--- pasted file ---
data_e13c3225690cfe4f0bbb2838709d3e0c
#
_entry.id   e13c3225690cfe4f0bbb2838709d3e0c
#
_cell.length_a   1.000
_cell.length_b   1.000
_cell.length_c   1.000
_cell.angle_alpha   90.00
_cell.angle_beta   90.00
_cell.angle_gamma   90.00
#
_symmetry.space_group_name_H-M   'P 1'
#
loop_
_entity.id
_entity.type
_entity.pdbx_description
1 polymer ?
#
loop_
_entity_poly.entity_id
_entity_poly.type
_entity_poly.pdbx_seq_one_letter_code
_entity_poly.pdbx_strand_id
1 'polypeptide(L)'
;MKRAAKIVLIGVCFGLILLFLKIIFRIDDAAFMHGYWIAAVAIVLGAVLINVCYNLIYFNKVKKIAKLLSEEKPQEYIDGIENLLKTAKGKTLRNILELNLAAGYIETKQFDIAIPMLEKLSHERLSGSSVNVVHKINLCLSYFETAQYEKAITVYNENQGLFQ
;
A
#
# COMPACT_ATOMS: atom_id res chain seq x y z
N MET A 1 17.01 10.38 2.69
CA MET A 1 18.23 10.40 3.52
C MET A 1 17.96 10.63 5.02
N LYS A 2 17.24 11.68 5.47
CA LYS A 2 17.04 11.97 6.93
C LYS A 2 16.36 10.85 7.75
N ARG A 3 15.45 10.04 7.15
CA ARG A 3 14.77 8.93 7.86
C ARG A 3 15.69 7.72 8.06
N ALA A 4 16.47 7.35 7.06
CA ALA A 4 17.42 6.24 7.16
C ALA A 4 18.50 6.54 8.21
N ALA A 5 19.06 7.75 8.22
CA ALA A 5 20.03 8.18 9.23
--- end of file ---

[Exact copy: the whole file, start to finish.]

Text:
data_e13c3225690cfe4f0bbb2838709d3e0c
#
_entry.id   e13c3225690cfe4f0bbb2838709d3e0c
#
_cell.length_a   1.000
_cell.length_b   1.000
_cell.length_c   1.000
_cell.angle_alpha   90.00
_cell.angle_beta   90.00
_cell.angle_gamma   90.00
#
_symmetry.space_group_name_H-M   'P 1'
#
loop_
_entity.id
_entity.type
_entity.pdbx_description
1 polymer ?
#
loop_
_entity_poly.entity_id
_entity_poly.type
_entity_poly.pdbx_seq_one_letter_code
_entity_poly.pdbx_strand_id
1 'polypeptide(L)'
;MKRAAKIVLIGVCFGLILLFLKIIFRIDDAAFMHGYWIAAVAIVLGAVLINVCYNLIYFNKVKKIAKLLSEEKPQEYIDGIENLLKTAKGKTLRNILELNLAAGYIETKQFDIAIPMLEKLSHERLSGSSVNVVHKINLCLSYFETAQYEKAITVYNENQGLFQ
;
A
#
# COMPACT_ATOMS: atom_id res chain seq x y z
N MET A 1 17.01 10.38 2.69
CA MET A 1 18.23 10.40 3.52
C MET A 1 17.96 10.63 5.02
N LYS A 2 17.24 11.68 5.47
CA LYS A 2 17.04 11.97 6.93
C LYS A 2 16.36 10.85 7.75
N ARG A 3 15.45 10.04 7.15
CA ARG A 3 14.77 8.93 7.86
C ARG A 3 15.69 7.72 8.06
N ALA A 4 16.47 7.35 7.06
CA ALA A 4 17.42 6.24 7.16
C ALA A 4 18.50 6.54 8.21
N ALA A 5 19.06 7.75 8.22
CA ALA A 5 20.03 8.18 9.23